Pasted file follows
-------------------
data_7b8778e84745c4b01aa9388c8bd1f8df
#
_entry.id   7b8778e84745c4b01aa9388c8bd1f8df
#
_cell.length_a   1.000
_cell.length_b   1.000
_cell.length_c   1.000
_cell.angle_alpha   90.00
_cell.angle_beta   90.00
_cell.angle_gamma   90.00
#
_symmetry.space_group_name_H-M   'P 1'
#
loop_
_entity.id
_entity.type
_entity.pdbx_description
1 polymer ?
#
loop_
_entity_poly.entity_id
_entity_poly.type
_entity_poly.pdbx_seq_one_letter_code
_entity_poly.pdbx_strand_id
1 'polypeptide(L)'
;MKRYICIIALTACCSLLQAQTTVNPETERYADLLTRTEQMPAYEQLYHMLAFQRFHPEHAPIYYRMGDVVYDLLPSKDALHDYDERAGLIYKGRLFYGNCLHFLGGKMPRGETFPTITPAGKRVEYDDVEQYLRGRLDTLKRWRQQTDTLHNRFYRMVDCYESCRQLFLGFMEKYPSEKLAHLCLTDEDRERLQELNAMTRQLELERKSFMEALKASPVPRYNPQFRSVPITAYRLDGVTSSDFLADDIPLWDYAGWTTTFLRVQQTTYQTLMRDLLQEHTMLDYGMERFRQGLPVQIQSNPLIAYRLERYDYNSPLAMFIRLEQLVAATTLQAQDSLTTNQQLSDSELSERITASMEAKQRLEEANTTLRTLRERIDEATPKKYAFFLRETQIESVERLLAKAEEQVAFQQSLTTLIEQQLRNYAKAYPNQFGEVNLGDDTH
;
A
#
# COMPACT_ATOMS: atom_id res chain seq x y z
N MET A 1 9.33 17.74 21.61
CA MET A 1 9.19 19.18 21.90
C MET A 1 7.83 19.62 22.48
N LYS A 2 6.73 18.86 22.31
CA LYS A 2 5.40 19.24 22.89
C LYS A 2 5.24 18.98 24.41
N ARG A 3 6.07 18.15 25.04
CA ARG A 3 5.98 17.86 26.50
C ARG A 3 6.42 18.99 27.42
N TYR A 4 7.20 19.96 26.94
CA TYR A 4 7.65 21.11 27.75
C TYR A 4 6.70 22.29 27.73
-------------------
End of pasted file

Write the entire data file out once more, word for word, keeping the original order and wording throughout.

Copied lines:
data_7b8778e84745c4b01aa9388c8bd1f8df
#
_entry.id   7b8778e84745c4b01aa9388c8bd1f8df
#
_cell.length_a   1.000
_cell.length_b   1.000
_cell.length_c   1.000
_cell.angle_alpha   90.00
_cell.angle_beta   90.00
_cell.angle_gamma   90.00
#
_symmetry.space_group_name_H-M   'P 1'
#
loop_
_entity.id
_entity.type
_entity.pdbx_description
1 polymer ?
#
loop_
_entity_poly.entity_id
_entity_poly.type
_entity_poly.pdbx_seq_one_letter_code
_entity_poly.pdbx_strand_id
1 'polypeptide(L)'
;MKRYICIIALTACCSLLQAQTTVNPETERYADLLTRTEQMPAYEQLYHMLAFQRFHPEHAPIYYRMGDVVYDLLPSKDALHDYDERAGLIYKGRLFYGNCLHFLGGKMPRGETFPTITPAGKRVEYDDVEQYLRGRLDTLKRWRQQTDTLHNRFYRMVDCYESCRQLFLGFMEKYPSEKLAHLCLTDEDRERLQELNAMTRQLELERKSFMEALKASPVPRYNPQFRSVPITAYRLDGVTSSDFLADDIPLWDYAGWTTTFLRVQQTTYQTLMRDLLQEHTMLDYGMERFRQGLPVQIQSNPLIAYRLERYDYNSPLAMFIRLEQLVAATTLQAQDSLTTNQQLSDSELSERITASMEAKQRLEEANTTLRTLRERIDEATPKKYAFFLRETQIESVERLLAKAEEQVAFQQSLTTLIEQQLRNYAKAYPNQFGEVNLGDDTH
;
A
#
# COMPACT_ATOMS: atom_id res chain seq x y z
N MET A 1 9.33 17.74 21.61
CA MET A 1 9.19 19.18 21.90
C MET A 1 7.83 19.62 22.48
N LYS A 2 6.73 18.86 22.31
CA LYS A 2 5.40 19.24 22.89
C LYS A 2 5.24 18.98 24.41
N ARG A 3 6.07 18.15 25.04
CA ARG A 3 5.98 17.86 26.50
C ARG A 3 6.42 18.99 27.42
N TYR A 4 7.20 19.96 26.94
CA TYR A 4 7.65 21.11 27.75
C TYR A 4 6.70 22.29 27.73